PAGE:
People with disabilities are stereotypically portrayed as being less able – particularly when it comes to employment opportunities. However, we often forget that they are still perfectly able in many other ways! Despite this, & despite being such a diverse group (what does a deaf person share with a wheelchair user?) they are usually referred to, collectively, as ‘the disabled’. But people with different disabilities and different challenges all have a key thing in common – the positive shared experience of the ability to overcome obstacles that they face each day.          

’Diversability’ is a term I recently came across referring to a new perspective on disability – the view that the disabled are in fact diversely able, and the one thing they have in common is that they are able to find solutions to the difficulties their disabilities present. In fact there is a campaign dedicated to getting this new term integrated into our vocabulary (see ).


The DDA & Equality Act may make practical provisions to address disability discrimination in the workplace, but what is far more difficult to change is people’s individual views & assumptions. Like the "Does he take sugar?" attitude that so many people have – assuming that anyone with a physical restriction is also restricted mentally. Or people who generally feel (& act) awkward & uncomfortable around anyone with a disability (or mental health issues), not knowing what to do or say – or assuming that everyone else at work will be the same way & using that to justify not hiring someone. Which just perpetuates the whole negative situation! Employers also often justify not hiring someone by assuming that accommodating  someone’s needs will take too much money, time or effort – forgetting that the whole point of ‘reasonable adjustments’ is that the money/time/effort is, well, reasonable.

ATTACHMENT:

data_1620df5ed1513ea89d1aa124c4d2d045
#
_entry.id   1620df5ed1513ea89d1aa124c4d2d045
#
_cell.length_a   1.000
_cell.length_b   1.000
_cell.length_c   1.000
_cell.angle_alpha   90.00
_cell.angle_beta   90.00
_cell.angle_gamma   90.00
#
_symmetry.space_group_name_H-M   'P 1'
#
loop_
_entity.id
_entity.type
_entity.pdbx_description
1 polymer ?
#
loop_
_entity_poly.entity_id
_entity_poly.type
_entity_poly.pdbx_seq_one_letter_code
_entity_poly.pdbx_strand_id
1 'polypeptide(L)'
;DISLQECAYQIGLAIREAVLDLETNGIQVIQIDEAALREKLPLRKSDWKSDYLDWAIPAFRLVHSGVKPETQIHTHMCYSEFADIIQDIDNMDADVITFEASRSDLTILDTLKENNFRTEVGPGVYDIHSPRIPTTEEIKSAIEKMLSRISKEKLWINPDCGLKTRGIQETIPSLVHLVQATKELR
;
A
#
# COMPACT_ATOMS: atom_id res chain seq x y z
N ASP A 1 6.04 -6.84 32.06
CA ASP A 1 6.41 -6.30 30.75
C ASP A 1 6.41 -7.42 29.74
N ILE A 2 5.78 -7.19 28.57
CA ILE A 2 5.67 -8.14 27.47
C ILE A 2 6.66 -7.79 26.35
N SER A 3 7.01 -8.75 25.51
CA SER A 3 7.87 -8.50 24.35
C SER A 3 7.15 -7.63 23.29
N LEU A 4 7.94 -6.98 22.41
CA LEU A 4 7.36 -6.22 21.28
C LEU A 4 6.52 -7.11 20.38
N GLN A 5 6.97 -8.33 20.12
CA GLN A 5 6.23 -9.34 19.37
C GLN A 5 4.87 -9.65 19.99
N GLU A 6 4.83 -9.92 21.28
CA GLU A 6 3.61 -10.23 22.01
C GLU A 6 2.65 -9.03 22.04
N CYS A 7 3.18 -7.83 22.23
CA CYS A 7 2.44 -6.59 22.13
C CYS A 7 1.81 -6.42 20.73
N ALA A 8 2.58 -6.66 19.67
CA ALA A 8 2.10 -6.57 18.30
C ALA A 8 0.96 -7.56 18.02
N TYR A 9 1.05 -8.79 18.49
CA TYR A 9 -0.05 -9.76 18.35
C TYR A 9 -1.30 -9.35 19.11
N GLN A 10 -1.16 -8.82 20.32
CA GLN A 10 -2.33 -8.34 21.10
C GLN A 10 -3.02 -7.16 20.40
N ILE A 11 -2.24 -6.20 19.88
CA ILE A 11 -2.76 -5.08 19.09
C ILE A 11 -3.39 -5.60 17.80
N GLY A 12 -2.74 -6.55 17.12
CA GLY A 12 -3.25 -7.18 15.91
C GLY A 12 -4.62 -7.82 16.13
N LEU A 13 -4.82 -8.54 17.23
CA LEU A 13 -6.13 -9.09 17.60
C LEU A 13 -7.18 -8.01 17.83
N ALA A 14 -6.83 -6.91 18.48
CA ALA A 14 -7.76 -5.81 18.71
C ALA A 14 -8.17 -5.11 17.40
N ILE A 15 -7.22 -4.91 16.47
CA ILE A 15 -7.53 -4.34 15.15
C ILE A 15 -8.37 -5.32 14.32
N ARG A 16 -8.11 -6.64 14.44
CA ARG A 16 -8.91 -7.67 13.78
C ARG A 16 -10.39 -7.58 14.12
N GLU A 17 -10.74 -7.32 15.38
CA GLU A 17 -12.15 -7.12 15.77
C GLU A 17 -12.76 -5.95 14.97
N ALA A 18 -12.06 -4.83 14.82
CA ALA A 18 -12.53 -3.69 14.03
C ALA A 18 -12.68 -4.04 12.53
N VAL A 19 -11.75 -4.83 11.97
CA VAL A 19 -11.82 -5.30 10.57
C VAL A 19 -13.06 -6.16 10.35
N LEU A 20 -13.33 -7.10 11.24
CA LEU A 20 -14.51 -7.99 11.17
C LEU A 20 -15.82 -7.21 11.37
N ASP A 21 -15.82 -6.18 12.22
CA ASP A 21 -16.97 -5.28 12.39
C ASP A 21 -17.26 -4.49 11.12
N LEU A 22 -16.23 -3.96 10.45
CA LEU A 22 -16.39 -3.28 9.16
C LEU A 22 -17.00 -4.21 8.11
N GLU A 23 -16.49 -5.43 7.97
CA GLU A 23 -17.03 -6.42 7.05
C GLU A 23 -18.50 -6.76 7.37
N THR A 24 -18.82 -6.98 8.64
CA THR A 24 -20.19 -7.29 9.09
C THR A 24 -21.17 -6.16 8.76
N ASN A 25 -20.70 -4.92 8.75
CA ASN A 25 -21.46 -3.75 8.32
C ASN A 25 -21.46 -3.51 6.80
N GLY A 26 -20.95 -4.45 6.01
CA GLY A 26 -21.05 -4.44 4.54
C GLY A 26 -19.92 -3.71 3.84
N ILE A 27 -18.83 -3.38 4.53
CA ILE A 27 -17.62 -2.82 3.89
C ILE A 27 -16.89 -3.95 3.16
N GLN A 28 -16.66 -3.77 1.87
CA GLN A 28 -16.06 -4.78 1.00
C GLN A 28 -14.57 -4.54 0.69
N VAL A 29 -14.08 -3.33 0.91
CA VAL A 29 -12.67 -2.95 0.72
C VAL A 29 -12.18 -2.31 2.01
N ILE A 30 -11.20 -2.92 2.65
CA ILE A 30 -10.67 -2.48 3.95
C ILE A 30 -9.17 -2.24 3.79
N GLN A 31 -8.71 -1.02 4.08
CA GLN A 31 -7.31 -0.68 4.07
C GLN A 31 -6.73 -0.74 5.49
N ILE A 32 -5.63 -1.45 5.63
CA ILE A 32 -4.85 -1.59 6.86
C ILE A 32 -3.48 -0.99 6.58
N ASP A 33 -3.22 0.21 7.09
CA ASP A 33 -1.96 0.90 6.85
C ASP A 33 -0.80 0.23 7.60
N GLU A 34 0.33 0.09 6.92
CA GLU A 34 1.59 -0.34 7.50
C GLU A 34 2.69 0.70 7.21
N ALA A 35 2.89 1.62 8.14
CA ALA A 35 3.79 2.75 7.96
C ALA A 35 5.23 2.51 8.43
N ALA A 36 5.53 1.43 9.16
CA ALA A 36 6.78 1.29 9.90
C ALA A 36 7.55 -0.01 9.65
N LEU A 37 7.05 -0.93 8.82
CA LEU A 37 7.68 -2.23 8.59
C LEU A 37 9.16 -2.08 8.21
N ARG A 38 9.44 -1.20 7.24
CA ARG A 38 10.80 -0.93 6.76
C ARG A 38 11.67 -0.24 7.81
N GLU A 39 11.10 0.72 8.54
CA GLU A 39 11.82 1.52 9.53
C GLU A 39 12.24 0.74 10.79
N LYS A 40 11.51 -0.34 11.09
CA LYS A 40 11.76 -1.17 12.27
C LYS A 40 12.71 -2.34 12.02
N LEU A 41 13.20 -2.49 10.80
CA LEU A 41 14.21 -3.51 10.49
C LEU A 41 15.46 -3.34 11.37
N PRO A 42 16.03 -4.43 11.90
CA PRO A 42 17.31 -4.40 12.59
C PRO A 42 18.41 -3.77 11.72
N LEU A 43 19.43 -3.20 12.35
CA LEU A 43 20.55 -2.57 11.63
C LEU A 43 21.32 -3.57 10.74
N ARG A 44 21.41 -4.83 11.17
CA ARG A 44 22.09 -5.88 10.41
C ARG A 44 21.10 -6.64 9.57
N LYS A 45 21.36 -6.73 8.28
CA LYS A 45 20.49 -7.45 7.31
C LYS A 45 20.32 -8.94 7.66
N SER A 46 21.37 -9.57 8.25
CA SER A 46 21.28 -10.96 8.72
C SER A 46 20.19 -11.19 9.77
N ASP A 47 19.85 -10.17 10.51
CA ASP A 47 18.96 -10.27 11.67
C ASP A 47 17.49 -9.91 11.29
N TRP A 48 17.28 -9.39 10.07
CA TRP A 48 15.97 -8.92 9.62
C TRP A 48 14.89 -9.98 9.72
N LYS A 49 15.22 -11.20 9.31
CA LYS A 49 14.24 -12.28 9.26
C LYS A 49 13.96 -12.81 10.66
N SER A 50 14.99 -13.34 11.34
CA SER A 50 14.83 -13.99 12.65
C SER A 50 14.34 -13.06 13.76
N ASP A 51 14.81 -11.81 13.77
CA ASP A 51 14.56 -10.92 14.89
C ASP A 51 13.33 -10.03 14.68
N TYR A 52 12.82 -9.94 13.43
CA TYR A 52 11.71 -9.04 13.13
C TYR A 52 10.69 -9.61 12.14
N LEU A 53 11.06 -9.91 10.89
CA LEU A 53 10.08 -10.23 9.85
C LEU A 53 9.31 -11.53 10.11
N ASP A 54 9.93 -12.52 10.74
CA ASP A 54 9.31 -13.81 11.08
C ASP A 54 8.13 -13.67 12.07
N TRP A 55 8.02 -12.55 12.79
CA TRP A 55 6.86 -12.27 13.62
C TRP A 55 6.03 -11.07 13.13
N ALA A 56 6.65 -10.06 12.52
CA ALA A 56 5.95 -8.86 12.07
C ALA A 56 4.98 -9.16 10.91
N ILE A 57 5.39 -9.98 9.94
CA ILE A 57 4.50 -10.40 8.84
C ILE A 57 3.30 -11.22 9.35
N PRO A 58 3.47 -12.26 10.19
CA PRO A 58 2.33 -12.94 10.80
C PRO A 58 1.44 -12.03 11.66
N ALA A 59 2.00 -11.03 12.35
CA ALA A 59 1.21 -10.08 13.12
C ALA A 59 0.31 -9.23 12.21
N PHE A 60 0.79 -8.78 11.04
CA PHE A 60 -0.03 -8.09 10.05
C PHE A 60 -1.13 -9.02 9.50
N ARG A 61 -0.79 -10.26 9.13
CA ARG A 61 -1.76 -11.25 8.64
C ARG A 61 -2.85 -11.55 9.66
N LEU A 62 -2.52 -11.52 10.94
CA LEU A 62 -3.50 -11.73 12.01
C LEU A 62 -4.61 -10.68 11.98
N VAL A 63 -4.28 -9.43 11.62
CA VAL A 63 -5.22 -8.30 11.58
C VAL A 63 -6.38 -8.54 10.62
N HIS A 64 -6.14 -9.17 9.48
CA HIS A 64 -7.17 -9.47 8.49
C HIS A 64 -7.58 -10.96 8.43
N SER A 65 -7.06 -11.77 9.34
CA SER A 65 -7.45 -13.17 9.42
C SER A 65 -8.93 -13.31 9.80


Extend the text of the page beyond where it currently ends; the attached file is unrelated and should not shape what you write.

All of this contributes to creating even more barriers that people with differing abilities have to climb, in order to contribute to the economy & tearn a living doing things they are not only able to do, but may actually be excellent at. Wheelchair users may be superb call centre operators; deaf people may be excellent computer programmers; you get the idea! But thanks to some people’s narrow-mindedness, they may never get the chance to prove it.


And these ridiculous attitudes demonstrated by some employers are not just limited to people with permanent or long-term conditions, but also to employees who are temporarily injured. I once knew someone who was off work for 6 weeks with a broken wrist, being bored to death sat on her sofa watching daytime TV all day as she didn’t feel she should be going out anywhere while on sick leave. Yet as an office worker, her only restriction was having to type one-handed &  get someone else to make her a cup of tea. She was still more than capable of using the phone, contributing in meetings, thinking coherently & basically doing every other aspect of her desk-job. But her muppet employer preferred to spend a fortune on sick pay & temp cover instead of just making a few accommodations. They were also terrified in case she had a worse accident as a result of her wrist in plaster, seeing her as some sort of liability – again, another misplaced concern by employers regarding people with disabilities.


So, to tackle disability discrimination, we need to start with changing the misguided, often ignorant views & opinions of individuals. Look around your organisation – who do you need to start with?!